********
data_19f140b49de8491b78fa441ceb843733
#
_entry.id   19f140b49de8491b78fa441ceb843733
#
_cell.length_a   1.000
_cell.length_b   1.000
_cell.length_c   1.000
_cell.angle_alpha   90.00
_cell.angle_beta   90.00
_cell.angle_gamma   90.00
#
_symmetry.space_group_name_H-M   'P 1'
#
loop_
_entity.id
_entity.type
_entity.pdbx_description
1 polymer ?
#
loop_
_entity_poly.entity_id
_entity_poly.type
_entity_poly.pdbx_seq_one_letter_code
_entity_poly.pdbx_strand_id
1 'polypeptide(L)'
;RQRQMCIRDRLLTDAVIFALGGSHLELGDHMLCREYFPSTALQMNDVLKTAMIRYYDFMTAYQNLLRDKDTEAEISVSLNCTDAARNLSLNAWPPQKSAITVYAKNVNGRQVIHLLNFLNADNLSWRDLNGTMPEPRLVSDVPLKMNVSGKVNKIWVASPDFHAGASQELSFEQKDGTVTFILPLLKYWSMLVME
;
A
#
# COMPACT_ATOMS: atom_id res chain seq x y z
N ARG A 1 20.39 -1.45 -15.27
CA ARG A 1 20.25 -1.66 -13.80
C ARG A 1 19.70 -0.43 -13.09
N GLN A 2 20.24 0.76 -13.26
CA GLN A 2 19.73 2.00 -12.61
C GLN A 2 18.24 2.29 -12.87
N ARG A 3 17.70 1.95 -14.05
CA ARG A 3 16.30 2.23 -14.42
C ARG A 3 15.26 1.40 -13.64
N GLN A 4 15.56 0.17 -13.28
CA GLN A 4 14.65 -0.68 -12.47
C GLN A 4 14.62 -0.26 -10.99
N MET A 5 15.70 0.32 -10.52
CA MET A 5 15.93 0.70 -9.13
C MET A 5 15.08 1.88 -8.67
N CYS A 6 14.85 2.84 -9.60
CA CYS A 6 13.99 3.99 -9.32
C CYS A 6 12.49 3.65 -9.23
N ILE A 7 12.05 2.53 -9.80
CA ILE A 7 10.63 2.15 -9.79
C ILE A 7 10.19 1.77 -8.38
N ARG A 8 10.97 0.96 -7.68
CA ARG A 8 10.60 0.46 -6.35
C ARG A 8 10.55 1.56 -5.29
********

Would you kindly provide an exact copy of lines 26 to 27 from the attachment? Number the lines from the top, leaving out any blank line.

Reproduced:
;RQRQMCIRDRLLTDAVIFALGGSHLELGDHMLCREYFPSTALQMNDVLKTAMIRYYDFMTAYQNLLRDKDTEAEISVSLNCTDAARNLSLNAWPPQKSAITVYAKNVNGRQVIHLLNFLNADNLSWRDLNGTMPEPRLVSDVPLKMNVSGKVNKIWVASPDFHAGASQELSFEQKDGTVTFILPLLKYWSMLVME
;